How excitatory/inhibitory balance is maintained in the brain
Just as a thermostat is used to maintain a balanced temperature in a home, different biological processes maintain the balance of almost everything in our bodies, from temperature and oxygen to hormone and blood sugar levels. In our brains, maintaining the balance—or homeostasis—between excitation and inhibition within neural circuits is important throughout our lives, and now, researchers at the RIKEN Brain Science Institute and Nagoya University in Japan, and École Normale Supérieure in France have discovered how disturbed inhibitory connections are restored.
Published in Cell Reports, the work shows how inhibitory synapses are stabilized when the neurotransmitter glutamate triggers stored calcium to be released from the endoplasmic reticulum in neurons.
"Imbalances in excitation and inhibition in the brain has been linked to several disorders," explains lead author Hiroko Bannai. "In particular, forms of epilepsy and even autism appear to be related to dysfunction in inhibitory connections."
One of the key molecules that regulates excitation/inhibition balance in the brain is the inhibitory neurotransmitter GABA. When GABA binds to GABAA receptors on the outside of a neuron, it prevents that neuron from sending signals to other neurons. The strength of the inhibition can change depending on how these receptors are spaced in the neuron's membrane.
While GABAA receptors are normally clustered together, continual neural activation of NMDA receptors by the neurotransmitter glutamate—as occurs naturally during learning and memory, or in epilepsy—leads to an excess of incoming calcium, which ultimately causes the receptors to become more spread out, reducing how much the neuron can be inhibited by GABA.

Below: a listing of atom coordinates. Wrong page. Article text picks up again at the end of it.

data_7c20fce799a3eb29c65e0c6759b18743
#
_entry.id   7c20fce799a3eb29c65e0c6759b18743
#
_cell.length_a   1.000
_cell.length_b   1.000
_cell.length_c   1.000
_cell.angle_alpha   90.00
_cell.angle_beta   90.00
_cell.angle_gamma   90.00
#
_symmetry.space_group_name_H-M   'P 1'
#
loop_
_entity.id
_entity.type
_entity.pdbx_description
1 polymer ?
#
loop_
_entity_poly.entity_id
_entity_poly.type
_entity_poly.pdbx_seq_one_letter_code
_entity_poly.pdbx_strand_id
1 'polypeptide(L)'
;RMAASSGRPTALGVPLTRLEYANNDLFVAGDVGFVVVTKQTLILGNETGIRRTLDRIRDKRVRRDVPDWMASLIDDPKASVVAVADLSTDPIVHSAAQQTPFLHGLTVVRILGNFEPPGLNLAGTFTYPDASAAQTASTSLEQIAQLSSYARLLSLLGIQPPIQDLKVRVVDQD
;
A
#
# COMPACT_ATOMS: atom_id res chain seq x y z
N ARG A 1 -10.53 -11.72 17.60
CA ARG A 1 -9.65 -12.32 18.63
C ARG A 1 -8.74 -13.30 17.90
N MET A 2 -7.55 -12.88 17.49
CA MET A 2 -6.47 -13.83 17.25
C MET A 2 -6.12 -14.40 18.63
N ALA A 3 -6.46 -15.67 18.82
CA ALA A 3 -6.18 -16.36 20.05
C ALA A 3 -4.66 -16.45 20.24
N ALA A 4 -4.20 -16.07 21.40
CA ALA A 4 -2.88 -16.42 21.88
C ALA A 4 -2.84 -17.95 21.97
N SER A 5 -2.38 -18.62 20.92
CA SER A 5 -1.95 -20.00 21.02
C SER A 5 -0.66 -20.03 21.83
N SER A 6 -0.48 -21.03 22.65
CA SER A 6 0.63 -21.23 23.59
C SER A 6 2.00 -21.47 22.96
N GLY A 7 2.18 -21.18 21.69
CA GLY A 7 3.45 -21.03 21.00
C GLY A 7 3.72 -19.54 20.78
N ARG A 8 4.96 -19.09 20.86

To combat this effect, the receptors are somehow continually re-clustered, which maintains the proper excitatory/inhibitory balance in the brain. To understand how this is accomplished, the team focused on another signaling pathway that also begins with glutamate, and is known to be important for brain development and the control of neuronal growth.
In this pathway glutamate binds to the mGluR receptor and leads to the release of calcium from internal storage into the neuron's internal environment. Using quantum dot-single particle tracking, the team was able to show that after release, this calcium interacts with protein kinase C to promote clustering of GABAA receptors at the postsynaptic membrane—the place on a neuron that receives incoming neurotransmitters from connecting neurons.
These findings show that glutamate activates distinct receptors and patterns of calcium signaling for opposing control of inhibitory GABA synapses.
Notes Bannai, "it was surprising that the same neurotransmitter that triggers GABAA receptor dispersion from the synapse, also plays a completely opposite role in stabilizing GABAA receptors, and that the processes use different calcium signaling pathways. This shows how complex our bodies are, achieving multiple functions by maximizing a limited number of biological molecules.
Pre-activation of the cluster-forming pathway completely prevented the dispersion of GABAA receptors that normally results from massive excitatory input, as occurs in status epilepticus—a condition in which epileptic seizures follow one another without recover of consciousness. Bannai explains, "further study of the molecular mechanisms underlying the process we have uncovered could help develop treatments or preventative medication for pathological excitation-inhibition imbalances in the brain.
"The next step in understanding how balance is maintained in the brain is to investigate what controls which pathway is activated by glutamate. Most types of cells use calcium signals to achieve biological functions. On a more basic level, we believe that decoding these signals will help us understand a fundamental biological question: why and how are calcium signals involved in such a variety of biological phenomena?"